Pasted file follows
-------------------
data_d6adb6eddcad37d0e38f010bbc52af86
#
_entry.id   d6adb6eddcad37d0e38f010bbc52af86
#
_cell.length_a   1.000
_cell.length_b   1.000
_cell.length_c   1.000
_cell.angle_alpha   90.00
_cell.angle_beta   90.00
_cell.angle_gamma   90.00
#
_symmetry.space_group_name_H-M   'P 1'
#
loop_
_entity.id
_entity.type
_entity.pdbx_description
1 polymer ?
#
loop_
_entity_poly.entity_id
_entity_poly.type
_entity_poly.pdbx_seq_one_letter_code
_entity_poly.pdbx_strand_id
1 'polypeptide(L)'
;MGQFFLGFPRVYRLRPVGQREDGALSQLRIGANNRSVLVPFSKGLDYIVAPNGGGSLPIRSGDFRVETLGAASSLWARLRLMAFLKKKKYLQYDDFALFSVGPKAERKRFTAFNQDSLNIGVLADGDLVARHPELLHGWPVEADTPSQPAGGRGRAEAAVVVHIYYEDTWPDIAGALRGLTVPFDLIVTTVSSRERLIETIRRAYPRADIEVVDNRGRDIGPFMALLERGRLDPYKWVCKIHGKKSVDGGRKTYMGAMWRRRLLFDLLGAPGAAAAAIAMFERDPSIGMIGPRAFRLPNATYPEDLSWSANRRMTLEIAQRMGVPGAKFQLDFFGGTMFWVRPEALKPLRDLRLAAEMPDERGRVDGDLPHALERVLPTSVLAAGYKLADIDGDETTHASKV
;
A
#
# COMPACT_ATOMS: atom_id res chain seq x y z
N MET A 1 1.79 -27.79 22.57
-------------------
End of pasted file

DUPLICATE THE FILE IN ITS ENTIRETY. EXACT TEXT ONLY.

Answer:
data_d6adb6eddcad37d0e38f010bbc52af86
#
_entry.id   d6adb6eddcad37d0e38f010bbc52af86
#
_cell.length_a   1.000
_cell.length_b   1.000
_cell.length_c   1.000
_cell.angle_alpha   90.00
_cell.angle_beta   90.00
_cell.angle_gamma   90.00
#
_symmetry.space_group_name_H-M   'P 1'
#
loop_
_entity.id
_entity.type
_entity.pdbx_description
1 polymer ?
#
loop_
_entity_poly.entity_id
_entity_poly.type
_entity_poly.pdbx_seq_one_letter_code
_entity_poly.pdbx_strand_id
1 'polypeptide(L)'
;MGQFFLGFPRVYRLRPVGQREDGALSQLRIGANNRSVLVPFSKGLDYIVAPNGGGSLPIRSGDFRVETLGAASSLWARLRLMAFLKKKKYLQYDDFALFSVGPKAERKRFTAFNQDSLNIGVLADGDLVARHPELLHGWPVEADTPSQPAGGRGRAEAAVVVHIYYEDTWPDIAGALRGLTVPFDLIVTTVSSRERLIETIRRAYPRADIEVVDNRGRDIGPFMALLERGRLDPYKWVCKIHGKKSVDGGRKTYMGAMWRRRLLFDLLGAPGAAAAAIAMFERDPSIGMIGPRAFRLPNATYPEDLSWSANRRMTLEIAQRMGVPGAKFQLDFFGGTMFWVRPEALKPLRDLRLAAEMPDERGRVDGDLPHALERVLPTSVLAAGYKLADIDGDETTHASKV
;
A
#
# COMPACT_ATOMS: atom_id res chain seq x y z
N MET A 1 1.79 -27.79 22.57